Place the oiled side of the dough down on the grill and grill according to the grilled pizza directions. After you flip the dough, spread a thin layer of pizza sauce, then a layer of the olive pesto. Top with peppers, onions, mozzarella cheese, and feta cheese. When the pizza is cooked through and the cheese is melted, remove from the grill (you can probably grill 2 pieces of dough at the same time with an average-sized grill). Repeat, if desired, with the remaining dough.
After you pull the pizzas off the grill, top with a handful or two of fresh baby spinach. Serve immediately. This will make 4 smallish pizzas–like 4 large personal-size pizzas, or you could split each pizza between 2 people and serve 8.Print
This fresh-from-the-grill pizza boasts a fun combo of Greek flavors that are sure to be a hit!
1 recipe pizza dough
1 recipe pizza sauce
Extra-virgin olive oil (garlic, if you can find it)
1/2 cup basil pesto (from the store or make your own)
1/2 cup pitted Kalamata olives
1 red bell pepper, sliced
1 orange or yellow bell pepper, sliced
1/2 medium red onion, sliced
8 ounces shredded mozzarella cheese
Feta cheese, crumbled (about 4 ounces)
Prepare the grill according to the grilled pizza directions. Divide the dough into balls and roll them out about 1/4″ thick. Brush the tops of the dough with olive oil and place the dough, oiled side down, onto the hot grill. Once on the grill, brush the un-oiled side with olive oil. Cook the dough according to the grilled pizza directions. After you flip the crust, brush lightly with pizza sauce and then spread some of the olive pesto over the sauce. Top with the colored bell peppers, sliced red onions, mozzarella, and feta. When the pizza is cooked through and the cheese is melted, remove from the grill and top with the fresh baby spinach. Repeat with the remaining dough (you can probably cook 2 pizzas at once on an average-size grill). This makes 4 large personal-sized pizzas–you could serve 4 very hungry people, or cut each pizza in half and serve 8 people.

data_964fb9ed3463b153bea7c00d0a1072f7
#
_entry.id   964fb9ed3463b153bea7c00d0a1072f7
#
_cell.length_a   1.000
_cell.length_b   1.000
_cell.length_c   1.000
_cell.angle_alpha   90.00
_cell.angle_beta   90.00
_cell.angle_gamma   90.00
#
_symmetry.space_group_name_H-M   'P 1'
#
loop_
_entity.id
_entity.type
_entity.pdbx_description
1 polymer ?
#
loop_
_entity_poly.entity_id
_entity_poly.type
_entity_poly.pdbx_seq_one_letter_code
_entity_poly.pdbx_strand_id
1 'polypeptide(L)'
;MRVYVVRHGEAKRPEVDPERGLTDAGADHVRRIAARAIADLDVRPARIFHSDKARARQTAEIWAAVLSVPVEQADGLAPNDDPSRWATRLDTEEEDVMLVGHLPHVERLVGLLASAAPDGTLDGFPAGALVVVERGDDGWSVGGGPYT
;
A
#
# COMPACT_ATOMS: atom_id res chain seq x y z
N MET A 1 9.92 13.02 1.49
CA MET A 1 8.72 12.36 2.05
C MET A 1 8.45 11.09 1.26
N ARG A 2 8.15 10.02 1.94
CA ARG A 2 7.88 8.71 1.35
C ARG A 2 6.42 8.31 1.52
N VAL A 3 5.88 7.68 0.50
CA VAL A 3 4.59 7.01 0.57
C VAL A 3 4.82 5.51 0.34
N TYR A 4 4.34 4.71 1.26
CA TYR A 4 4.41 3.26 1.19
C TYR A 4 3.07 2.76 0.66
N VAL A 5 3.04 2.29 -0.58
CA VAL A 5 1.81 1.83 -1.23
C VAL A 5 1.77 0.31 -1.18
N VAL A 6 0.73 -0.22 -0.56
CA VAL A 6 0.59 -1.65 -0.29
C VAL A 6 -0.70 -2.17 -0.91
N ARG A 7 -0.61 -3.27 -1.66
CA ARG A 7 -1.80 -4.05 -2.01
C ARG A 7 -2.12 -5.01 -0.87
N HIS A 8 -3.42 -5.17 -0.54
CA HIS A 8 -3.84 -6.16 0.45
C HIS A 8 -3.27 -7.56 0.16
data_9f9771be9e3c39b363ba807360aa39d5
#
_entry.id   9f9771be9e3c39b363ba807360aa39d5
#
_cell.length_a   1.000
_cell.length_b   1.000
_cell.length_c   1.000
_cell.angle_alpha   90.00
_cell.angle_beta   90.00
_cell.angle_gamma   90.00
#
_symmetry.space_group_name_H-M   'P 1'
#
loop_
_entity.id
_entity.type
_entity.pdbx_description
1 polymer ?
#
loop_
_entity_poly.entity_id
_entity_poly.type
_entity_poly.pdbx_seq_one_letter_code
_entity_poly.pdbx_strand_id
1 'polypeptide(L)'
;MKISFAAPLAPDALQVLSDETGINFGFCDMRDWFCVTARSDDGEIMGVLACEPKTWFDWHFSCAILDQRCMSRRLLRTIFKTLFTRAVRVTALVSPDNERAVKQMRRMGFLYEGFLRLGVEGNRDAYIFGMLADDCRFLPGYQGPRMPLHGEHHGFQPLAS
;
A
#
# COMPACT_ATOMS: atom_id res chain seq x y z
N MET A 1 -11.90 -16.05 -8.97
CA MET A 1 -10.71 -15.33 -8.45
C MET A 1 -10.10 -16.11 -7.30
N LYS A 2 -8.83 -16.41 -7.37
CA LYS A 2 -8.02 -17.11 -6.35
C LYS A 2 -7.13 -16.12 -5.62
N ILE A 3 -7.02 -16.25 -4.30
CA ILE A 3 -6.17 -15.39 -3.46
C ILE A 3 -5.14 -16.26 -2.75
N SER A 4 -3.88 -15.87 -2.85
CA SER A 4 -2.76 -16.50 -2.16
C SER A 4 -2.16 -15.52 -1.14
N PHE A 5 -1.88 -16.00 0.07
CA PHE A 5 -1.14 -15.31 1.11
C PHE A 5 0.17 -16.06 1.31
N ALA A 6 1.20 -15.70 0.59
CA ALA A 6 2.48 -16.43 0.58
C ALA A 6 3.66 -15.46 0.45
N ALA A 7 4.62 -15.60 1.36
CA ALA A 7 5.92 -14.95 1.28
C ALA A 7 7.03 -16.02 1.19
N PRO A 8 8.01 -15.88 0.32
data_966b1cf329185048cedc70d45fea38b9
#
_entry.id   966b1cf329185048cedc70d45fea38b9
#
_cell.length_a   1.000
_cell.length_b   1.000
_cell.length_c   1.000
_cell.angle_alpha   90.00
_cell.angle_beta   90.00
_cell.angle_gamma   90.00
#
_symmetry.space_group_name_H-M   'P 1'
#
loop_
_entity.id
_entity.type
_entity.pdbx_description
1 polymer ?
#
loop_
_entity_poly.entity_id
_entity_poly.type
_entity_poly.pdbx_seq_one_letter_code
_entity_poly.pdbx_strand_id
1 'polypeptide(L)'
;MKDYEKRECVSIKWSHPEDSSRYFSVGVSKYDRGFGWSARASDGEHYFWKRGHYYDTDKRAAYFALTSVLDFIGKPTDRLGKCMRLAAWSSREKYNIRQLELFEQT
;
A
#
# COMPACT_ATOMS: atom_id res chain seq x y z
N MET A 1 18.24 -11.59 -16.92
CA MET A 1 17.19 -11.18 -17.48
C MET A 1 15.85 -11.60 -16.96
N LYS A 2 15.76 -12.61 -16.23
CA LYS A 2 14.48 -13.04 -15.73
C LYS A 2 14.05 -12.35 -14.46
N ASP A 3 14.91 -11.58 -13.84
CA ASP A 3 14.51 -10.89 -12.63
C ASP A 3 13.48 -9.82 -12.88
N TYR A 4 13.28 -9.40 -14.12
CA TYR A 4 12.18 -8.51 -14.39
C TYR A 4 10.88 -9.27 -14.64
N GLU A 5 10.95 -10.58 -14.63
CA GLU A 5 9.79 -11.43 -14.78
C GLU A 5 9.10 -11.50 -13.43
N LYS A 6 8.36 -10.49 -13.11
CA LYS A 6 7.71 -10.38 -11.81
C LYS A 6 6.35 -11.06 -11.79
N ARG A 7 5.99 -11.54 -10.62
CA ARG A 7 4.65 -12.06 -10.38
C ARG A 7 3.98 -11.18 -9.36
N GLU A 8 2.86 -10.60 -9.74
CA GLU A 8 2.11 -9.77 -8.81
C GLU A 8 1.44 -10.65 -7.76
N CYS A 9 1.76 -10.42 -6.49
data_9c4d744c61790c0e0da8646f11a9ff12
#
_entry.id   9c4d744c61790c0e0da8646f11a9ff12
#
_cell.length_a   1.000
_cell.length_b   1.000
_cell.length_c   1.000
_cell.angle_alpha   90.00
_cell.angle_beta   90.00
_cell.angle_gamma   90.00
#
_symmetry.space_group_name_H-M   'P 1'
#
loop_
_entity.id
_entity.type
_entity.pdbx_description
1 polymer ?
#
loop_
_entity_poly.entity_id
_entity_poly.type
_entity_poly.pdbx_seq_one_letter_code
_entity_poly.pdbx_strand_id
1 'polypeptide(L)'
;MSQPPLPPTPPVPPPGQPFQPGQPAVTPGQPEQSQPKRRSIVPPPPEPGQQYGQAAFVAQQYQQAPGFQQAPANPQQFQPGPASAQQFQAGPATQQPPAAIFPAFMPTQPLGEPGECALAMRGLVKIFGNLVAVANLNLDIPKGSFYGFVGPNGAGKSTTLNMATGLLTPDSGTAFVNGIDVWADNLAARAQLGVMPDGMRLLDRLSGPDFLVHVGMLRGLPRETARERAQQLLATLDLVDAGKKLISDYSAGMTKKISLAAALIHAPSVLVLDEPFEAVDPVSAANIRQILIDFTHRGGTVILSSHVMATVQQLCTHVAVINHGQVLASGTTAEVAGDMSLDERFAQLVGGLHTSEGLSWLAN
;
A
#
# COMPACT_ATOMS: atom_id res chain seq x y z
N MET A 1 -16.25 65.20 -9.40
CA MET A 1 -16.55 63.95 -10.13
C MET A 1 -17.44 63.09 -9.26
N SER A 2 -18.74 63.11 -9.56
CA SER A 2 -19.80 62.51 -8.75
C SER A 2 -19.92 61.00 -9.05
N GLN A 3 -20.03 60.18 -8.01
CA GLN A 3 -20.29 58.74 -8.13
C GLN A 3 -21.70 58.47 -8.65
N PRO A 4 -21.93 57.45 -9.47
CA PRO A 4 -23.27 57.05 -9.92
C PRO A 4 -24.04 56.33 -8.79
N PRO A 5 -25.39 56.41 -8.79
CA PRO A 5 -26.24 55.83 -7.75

First, you need to preheat your grill. This is an important step. The rack needs to be nice and hot so the dough will start cooking immediately and the overall temperature needs to be hot in order to act like an oven when the lid is closed. I set my gas grill to medium-high heat and shut the lid.
Divide the dough into balls and roll them out about 1/4″ thick. Brush the tops of the dough with olive oil and place the dough, oiled side down, onto the hot grill and then shut the lid immediately. You’ll want the heat to stay inside so it acts like an oven and cooks the dough. The timing all depends on the heat of the grill and the thickness of the dough. But it usually only takes about 5 minutes or less. Have a spatula handy to lift up the dough and check it. You’ll want to see nice brown grill marks, but avoid burning it. If you can tell that your dough is cooking too fast and too hot, you may want to use indirect heat. For a gas grill with multiple burners, turn off the burner directly under the pizza, but leave the others on. For a charcoal grill, move the charcoal to one side of the grill and place the pizza on the other side.
These only need a few minutes–Check the bottom for nice grill marks and make sure it’s dry to the touch before flipping. Right before you flip it, brush a little olive oil on the uncooked side.
After you flip the crust, brush lightly with pizza sauce and then spread some of the olive pesto over the sauce. Top with the colored bell peppers, sliced red onions, mozzarella, and feta. When the pizza is cooked through and the cheese is melted, remove from the grill and top with the fresh baby spinach. Repeat with the remaining dough (you can probably cook 2 pizzas at once on an average-size grill). This makes 4 large personal-sized pizzas–you could serve 4 very hungry people, or cut each pizza in half and serve 8 people.
Keywords: Greek, pizza, grill